--- Keyboard and MIDI Resources ---
My way of thanking you for reading is by offering you resources in case you loved my material.

Online Resources.
More will be added in the future. Keep checking for updates.

* TiMIDIty
^ I mostly just use the SoundFonts for TiMIDIty. They sound very close to a set of SoundFonts I once had when I previously had the Creative Audigy SE sound card installed on my PC. Best thing is, TiMIDIty is free, as are the SoundFonts you can use for it!

^ SynthFont is a great program to use in listening to your MIDI files with any set of SoundFonts you may have. That's even if you don't have a sound card that supports SoundFonts.

Remember- more resources will be added in future blog edits.

MIDI and Keyboard Resources on Amazon.
NOTE: This section contains links to Amazon products. You are welcome to click on images and links to learn more about each item. You are free to order any items featured in this section or in any widget if you choose. Please see "An Important Amazon Note" in my blog's sidebar to see more information on any Amazon items shown.

(3 feet long)
(5 feet long)
(10 feet long)
(15 feet long)
^ This is a standard MIDI cable from HOSA good for all MIDI operation. All of the graphics indicate the various lengths of MIDI cable available based on my Amazon search. Pick one that will best suit you and your needs.

^ When I got my current PC for Christmas back in 2005, the one thing I missed more than anything was being able to make MIDI music. I had to purchase a USB-driven MIDI cable for which to make MIDI music. Mine is from Turtle Beach, but the one above is fairly basic if you want to make MIDI music to be played/recorded on your computer. This is a very inexpensive USB-driven MIDI cable. Consider getting this if you don't have a traditional MIDI jack to your computer. This is good for both Windows and Mac computers. For Windows, this is good for Windows XP, Vista, and Windows 7. No AC adapter is required.

^ Because I sit on my bed to play my keyboard, I don't need to use a proper keyboard stand or a keyboard bench. Get this for your large portable keyboards. The stand can be adjusted to certain positions to rest your keyboard on as you play, so it's very adaptable.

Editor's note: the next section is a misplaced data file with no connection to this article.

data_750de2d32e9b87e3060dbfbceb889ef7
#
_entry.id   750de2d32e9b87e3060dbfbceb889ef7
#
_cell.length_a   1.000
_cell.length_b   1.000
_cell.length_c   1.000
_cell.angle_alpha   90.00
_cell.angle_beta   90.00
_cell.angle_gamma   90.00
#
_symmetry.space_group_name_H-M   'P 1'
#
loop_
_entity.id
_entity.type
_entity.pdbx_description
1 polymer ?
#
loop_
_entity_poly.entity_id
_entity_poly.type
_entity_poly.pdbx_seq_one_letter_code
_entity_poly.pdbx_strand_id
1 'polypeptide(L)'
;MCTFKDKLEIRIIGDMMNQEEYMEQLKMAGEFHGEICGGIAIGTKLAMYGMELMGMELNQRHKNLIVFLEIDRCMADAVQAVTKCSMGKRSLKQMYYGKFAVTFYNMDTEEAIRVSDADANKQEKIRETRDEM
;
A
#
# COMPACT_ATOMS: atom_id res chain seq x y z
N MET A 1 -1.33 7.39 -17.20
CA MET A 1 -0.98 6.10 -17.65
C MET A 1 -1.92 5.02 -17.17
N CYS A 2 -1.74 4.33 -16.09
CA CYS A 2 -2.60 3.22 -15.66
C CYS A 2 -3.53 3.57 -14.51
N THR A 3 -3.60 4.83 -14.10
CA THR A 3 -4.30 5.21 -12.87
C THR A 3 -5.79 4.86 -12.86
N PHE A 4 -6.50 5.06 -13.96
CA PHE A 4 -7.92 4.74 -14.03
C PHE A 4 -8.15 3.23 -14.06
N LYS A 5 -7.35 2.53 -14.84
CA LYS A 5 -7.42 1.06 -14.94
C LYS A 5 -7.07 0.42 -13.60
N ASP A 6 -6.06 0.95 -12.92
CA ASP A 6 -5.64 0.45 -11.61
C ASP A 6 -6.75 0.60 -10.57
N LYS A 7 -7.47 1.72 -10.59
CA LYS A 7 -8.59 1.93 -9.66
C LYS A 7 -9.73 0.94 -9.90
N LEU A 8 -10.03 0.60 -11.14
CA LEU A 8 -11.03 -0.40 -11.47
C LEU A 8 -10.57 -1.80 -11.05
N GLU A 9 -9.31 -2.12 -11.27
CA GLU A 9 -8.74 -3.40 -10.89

^ Heavy keyboards need heavy keyboard stands. Try this one for your larger keyboards! It will be sure to keep your larger keyboard from winning the fight on being too heavy for any average stand. This is good for big older keyboards as well.

^ A keyboard stand and a keyboard mean nothing if you don't have something comfortable to sit on. This is a keyboard bench from Yamaha that will give you something comfortable to sit on as you play. Just make sure not to lean back too far or anything.

^ Keyboards that have sustain pedal effects can get this pedal. I have no experience using pedals for proper pianos or keyboards, so I can not explain this any further.

^ This is my current keyboard. If you just want a more-than-decent keyboard for which to make great-sounding music, you can't really go wrong with this keyboard. Okay, so it's not a professional keyboard. But if you want a pro keyboard, you can always find one from Casio (or somebody else). The keyboard is maybe seven years old. This is still more than decent of a keyboard to use. You can still jack in a MIDI cable for which to enjoy MIDI music. You want to make great keyboard music or not? If your answer is yes, please give this keyboard a try!

I want you to be able to enjoy making MIDI music. So what I've done is include a number of other Amazon resources to help you out. Click on items in the widget to find something that may interest you.

For keyboards and keyboard accessories:

For MIDI software:

For books on MIDI:

If you're looking for mroe resources on Amazon, but none of my widgets were of any help, then just click on the graphic below to begin your search for ALL things music instrument on Amazon!

That concludes this blog entry. Now you have some insight on my past with music keyboards. Please let me know how I'm doing by posting comments. Don't forget also to purchase some material I've posted from Amazon if you see ANYTHING that you like. I'm doing this for YOU so that YOU can get things based on relevant material in my blog and blog entries. Subscribe to me on FeedBurner to keep up with all of my blog entries and to be in the know for when I post something new. Until next time, take care!